This summer, torrential rains in Nigeria caused catastrophic floods that killed hundreds and displaced over a million people. A new study finds that the influence of global warming made the downpours 80 times more probable.
This is the latest report from World Weather Attribution, an international research consortium that specializes in the link between climate change and extreme weather. The organization has identified the global warming fingerprints in deadly flood in Pakistan , and extreme hot in the United Kingdom ..
The new analysis examines a series of devastating floods in the West African nations of Niger, Nigeria, Chad, Cameroon and Benin that killed at least 800 people. The disasters caused more than 3,000,000 deaths and 1.5 million displacements.
The floods were caused by an unusually severe and early monsoon season. Experts believe that flood waters were likely caused by water released from several dams including the Lagdo Dam, Cameroon, and the Tiga Dam, Nigeria.
The World Weather Attribution team used a combination climate model simulations and observations to examine the impact of climate change on floods. It focused on two key metrics. It first examined the average seasonal rainfall in the entire Lake Chad region. Next, it examined the seven-day period with the highest precipitation in the lower Niger River Basin. This is where the worst floods have been recorded.
The team found that the heaviest seven-days were twice as likely to occur due to climate change. The entire summer’s average rainfall, on the other hand, was probably about 80 times more likely. The rains were also likely around 20 percent more intense than they would have been without the influence of global warming.
These kinds of events have become more frequent with the warming of the planet. They aren’t rare anymore. In any given year, the region has a 1-in-10 chance of a disaster on the order of this summer’s floods.
Models suggest that these kinds of events may worsen at a slightly slower pace in this part of Africa over the coming decades than they did over the last 30 years. They will still intensify as the world warms.
A separate World Weather Attribution analysis shows that a large portion of Africa is currently facing a food security crisis. The West African monsoon season is often unpredictable from year to year. Contrary to this summer’s intense and early monsoons the summer of 2021 saw an “erratic rainy” season with short, delayed monsoons.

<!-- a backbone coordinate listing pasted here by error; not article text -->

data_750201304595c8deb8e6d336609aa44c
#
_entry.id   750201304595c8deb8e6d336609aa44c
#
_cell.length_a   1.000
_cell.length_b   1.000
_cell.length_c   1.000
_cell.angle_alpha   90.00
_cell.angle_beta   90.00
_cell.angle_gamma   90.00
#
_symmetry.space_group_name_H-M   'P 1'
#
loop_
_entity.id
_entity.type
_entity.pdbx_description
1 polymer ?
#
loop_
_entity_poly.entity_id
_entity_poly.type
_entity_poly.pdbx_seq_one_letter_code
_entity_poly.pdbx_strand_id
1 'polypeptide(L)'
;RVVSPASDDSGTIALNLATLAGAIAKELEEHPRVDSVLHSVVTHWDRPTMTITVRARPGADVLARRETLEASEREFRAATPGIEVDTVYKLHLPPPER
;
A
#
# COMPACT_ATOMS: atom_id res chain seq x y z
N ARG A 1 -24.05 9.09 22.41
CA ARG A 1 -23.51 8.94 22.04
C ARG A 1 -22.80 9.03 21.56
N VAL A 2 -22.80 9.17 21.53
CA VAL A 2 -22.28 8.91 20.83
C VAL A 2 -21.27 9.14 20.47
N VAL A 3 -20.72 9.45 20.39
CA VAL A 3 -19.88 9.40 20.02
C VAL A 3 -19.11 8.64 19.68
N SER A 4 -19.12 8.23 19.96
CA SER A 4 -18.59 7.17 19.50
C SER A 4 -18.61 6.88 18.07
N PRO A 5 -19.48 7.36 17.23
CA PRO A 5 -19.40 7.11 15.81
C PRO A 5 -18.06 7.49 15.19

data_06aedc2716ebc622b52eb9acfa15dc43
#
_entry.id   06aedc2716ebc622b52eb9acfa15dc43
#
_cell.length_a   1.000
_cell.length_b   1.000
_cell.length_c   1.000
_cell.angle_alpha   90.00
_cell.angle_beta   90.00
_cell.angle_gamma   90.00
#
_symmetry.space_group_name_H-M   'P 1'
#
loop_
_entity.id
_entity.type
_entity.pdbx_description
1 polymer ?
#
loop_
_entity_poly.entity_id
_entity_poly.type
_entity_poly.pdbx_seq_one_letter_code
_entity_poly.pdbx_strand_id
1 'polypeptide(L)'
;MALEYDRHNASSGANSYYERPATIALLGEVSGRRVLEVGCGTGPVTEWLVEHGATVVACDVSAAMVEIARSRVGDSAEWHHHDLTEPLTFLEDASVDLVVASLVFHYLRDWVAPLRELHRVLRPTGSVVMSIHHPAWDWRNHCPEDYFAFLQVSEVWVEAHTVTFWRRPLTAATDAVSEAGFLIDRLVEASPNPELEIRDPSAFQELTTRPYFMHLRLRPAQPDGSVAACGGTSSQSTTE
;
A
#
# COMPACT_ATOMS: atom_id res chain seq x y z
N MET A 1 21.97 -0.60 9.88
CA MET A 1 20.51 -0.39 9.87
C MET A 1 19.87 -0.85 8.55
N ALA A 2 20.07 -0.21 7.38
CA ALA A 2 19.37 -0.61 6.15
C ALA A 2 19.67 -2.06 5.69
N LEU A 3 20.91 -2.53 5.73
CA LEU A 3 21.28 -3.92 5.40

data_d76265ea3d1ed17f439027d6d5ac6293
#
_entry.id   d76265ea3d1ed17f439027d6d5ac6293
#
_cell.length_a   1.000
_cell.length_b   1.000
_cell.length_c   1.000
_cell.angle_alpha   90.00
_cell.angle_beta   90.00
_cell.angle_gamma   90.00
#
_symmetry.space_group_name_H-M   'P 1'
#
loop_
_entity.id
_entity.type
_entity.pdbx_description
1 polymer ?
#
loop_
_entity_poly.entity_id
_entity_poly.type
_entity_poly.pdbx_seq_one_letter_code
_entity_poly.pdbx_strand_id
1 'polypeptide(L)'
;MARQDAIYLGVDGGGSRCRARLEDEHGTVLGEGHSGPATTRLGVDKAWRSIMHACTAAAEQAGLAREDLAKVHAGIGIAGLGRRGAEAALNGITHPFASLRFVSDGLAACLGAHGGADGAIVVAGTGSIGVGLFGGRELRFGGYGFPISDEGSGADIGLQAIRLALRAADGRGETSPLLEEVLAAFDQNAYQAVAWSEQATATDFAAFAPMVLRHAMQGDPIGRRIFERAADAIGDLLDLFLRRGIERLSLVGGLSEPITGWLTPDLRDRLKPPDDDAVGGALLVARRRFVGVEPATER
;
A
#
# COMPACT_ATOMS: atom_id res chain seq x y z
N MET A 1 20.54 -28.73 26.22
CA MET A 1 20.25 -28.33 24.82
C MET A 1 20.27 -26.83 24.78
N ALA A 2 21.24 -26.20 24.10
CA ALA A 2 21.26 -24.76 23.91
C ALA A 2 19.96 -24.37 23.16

Crop production across the region dropped precipitously as a result, falling by as much as 36 percent in Niger and 10 percent in Burkina Faso. Other global events, like the continuing Covid-19 pandemic and falling wheat imports as a result of Russia’s war in Ukraine, have worsened the situation.
The analysis did not find any significant evidence of climate change in the last year’s uneven rainfall. However, this doesn’t necessarily mean that warming was not an influence. There is a lack of reliable meteorological data in the region making it difficult to evaluate observations and reconstruct them using climate models. The research team could not determine whether warming was responsible for last summer’s water shortages.
The food crisis highlights the region’s growing vulnerability to shocks caused by extreme weather events. These are expected to get worse as global temperatures rise.
Both studies were published as representatives from around the globe gathered in Egypt to discuss the annual U.N. Climate Conference. The meeting will focus on climate-related loss and damages, with developing countries calling for financial compensation from wealthier countries for the damage that climate change is causing.
Recent events in West Africa show the urgency of climate assistance for nations that are suffering from the worst effects of climate change, Maarten Van Aalst, director at the Red Cross Red Crescent Climate Centre, stated in a statement.
” “The common thread in both of our studies was that extreme weather events and climate changes are far more severe in contexts high vulnerability,” he stated.
Reprinted from E&E News with permission from POLITICO, LLC. Copyright 2022. E&E News delivers vital news to professionals in the energy and environment industries.